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Mary Fabilli, OPL (1914-2011) Dominican Artist and Affiliate of St. Albert College

St. Albert Priory will host a vigil rosary on Thursday evening, September 8, 2011 at 7:30 pm, and a requiem Mass on Friday, September 9 at noon. Interment will follow at St. Dominic Cemetery, Benicia, California, the place of burial for William Everson, and other members of the Dominican family, in particular the friars of the Western Dominican Province.

Mary Fabilli, OPLOn 2 September 2011, Mary Fabilli died at the age of 97 in her home in Berkeley, California. Ms. Fabilli had a nearly sixty-year connection with spiritual and liturgical life of St. Albert College (the original home of DSPT).

One of five children born on 16 February 1914 to Italian immigrants Vincent and Giacinta Fabilli, Mary and her four younger siblings were raised in San Joaquin Valley. One sister, Virginia, became a member of the Sisters of Social Service and was involved in social justice ministry in Mexico and Oakland. Another sister, Lillian, who had been studying at UC Berkeley, attracted Mary to do likewise. For a period of time, she enrolled in art classes, but was forced to withdraw because of the depression. Mary eventually returned to the UC Berkeley campus to complete her degree in 1941 in art and English. It was during these college days that she met members of the local art community, including Robert Duncan, who eventually introduced her to the Beat scenes of the Bay area.

William Everson aka Br. Antoninus, OPAs if on some parallel course, William Everson had also been raised in the San Joaquin Valley, and like the Fabilli family farmed the land. During these days he dedicated himself not only to the cultivation of his grapes, but also to writing poetic verse. Inspired by Robinson Jeffers, Everson noted of his own discovery of Jeffers' poetry, “It was an intellectual awakening and a religious conversion in one . . . Jeffers showed me God.” In 1938, he married Edwa Poulson. Themes during these days focused on the land, particularly the California landscape and what he described as a personal pantheism. His early volumes, These Are the Ravens, San Joaquin, and The Masculine Dead, brought him local notoriety and acceptance.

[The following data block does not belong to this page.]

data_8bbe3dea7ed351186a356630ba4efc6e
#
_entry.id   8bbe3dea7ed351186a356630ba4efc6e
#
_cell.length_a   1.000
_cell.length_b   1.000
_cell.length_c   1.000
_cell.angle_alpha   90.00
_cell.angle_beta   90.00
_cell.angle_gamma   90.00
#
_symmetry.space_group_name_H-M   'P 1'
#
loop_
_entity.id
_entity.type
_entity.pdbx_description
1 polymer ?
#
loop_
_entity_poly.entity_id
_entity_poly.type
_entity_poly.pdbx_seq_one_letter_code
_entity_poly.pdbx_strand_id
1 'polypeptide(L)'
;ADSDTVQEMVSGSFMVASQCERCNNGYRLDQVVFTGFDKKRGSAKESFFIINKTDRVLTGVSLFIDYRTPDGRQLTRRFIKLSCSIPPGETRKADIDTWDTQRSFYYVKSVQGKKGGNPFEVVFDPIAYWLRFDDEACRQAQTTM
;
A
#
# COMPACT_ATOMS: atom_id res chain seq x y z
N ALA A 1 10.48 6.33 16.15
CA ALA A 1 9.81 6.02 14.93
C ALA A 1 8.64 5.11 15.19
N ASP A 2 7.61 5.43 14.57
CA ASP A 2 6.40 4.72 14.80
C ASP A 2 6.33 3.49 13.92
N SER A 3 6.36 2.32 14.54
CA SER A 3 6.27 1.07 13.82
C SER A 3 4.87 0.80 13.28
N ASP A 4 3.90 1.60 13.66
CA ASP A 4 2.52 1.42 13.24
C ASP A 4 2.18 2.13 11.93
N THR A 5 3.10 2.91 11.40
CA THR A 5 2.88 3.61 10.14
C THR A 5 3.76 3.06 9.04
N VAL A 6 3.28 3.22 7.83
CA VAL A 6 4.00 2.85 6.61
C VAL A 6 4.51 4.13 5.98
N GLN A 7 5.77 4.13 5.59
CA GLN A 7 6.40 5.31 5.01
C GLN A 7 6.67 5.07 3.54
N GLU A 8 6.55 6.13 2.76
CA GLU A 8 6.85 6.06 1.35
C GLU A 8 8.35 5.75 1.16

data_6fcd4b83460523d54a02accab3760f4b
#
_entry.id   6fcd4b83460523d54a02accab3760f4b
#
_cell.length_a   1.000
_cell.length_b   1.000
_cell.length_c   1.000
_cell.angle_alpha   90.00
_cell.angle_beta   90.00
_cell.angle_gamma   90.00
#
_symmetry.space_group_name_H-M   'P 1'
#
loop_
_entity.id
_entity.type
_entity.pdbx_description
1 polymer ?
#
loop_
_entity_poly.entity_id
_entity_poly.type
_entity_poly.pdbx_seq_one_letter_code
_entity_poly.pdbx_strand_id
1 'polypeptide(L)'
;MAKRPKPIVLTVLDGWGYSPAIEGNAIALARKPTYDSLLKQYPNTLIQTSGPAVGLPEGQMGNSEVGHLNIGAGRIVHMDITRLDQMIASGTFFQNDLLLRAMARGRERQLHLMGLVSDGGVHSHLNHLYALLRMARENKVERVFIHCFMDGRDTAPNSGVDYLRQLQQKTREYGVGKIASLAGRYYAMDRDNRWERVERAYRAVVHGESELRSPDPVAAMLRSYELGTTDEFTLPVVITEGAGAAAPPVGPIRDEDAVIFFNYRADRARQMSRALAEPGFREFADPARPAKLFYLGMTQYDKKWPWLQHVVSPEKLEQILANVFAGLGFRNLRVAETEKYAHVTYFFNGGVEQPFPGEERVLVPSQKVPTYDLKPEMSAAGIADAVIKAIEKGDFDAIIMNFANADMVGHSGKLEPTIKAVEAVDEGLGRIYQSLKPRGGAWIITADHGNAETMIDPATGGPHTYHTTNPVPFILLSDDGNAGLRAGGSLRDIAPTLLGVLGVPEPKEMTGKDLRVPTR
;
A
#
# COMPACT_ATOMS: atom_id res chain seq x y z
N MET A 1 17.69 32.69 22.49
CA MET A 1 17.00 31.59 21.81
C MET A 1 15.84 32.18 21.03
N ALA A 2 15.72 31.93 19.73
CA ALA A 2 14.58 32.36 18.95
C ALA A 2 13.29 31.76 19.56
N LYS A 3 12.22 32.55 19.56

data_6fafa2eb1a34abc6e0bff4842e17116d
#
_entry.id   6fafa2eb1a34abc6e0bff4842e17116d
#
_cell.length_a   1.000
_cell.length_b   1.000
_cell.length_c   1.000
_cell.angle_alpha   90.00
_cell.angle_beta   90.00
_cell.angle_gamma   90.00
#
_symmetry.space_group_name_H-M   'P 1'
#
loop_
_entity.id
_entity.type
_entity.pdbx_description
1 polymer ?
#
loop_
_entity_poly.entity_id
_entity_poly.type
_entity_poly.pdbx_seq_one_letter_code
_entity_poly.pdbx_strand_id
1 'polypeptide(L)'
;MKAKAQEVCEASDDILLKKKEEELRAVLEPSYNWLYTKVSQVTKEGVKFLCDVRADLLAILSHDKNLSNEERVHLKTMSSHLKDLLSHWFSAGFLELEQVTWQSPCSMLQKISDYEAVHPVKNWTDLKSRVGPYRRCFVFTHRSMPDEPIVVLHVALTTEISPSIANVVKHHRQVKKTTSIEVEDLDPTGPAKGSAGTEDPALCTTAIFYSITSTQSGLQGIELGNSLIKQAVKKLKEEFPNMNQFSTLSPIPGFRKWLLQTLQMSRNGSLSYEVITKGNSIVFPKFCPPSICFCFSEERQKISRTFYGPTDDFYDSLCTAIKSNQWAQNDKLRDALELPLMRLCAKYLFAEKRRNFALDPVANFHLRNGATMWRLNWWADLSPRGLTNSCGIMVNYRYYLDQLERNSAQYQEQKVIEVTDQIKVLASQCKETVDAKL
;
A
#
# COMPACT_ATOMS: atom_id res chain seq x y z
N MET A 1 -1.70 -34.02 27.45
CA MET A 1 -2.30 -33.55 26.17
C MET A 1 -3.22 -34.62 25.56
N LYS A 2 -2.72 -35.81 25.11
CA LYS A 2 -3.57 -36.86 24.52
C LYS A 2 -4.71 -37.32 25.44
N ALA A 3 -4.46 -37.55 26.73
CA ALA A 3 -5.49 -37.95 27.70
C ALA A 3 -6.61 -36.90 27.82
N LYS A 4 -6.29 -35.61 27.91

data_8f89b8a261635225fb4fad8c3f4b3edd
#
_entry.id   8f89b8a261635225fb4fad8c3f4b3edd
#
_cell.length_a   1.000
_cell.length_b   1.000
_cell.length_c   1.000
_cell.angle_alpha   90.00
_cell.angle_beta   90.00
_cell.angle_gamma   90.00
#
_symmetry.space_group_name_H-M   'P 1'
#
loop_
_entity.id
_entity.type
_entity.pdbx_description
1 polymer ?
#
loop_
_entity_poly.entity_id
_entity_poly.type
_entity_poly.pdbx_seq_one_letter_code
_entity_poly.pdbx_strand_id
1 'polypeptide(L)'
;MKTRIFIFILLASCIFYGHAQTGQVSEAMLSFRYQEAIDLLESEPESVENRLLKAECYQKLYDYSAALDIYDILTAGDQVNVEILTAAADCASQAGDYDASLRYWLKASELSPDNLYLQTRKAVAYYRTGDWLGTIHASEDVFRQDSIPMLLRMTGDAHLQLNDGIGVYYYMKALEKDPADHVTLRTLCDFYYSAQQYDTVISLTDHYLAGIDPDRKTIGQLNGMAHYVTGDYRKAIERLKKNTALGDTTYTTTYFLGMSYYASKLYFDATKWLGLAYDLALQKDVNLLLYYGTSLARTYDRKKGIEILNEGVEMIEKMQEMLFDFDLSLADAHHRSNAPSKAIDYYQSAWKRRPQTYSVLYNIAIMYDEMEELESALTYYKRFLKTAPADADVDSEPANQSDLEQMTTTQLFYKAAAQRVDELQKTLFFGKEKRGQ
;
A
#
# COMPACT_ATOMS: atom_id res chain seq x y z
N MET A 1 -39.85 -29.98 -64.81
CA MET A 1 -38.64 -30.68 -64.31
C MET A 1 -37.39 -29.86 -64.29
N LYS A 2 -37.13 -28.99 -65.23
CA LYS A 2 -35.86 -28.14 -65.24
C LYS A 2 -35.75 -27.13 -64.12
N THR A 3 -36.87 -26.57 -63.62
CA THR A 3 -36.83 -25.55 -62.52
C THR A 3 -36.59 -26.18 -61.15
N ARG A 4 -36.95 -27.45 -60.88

With the outbreak of WWII, Everson registered as a conscientious objector and in 1943 was sent to a Civilian Public Service lumber camp in Oregon. There he connected with other poets and artists, forming a fine arts program which staged plays and poetry readings. It was during these years that he wrote much of what would become The Residual Years, which brought him wider notoriety in the poetry world. It was also during these days that he learned the craft of artisan printing.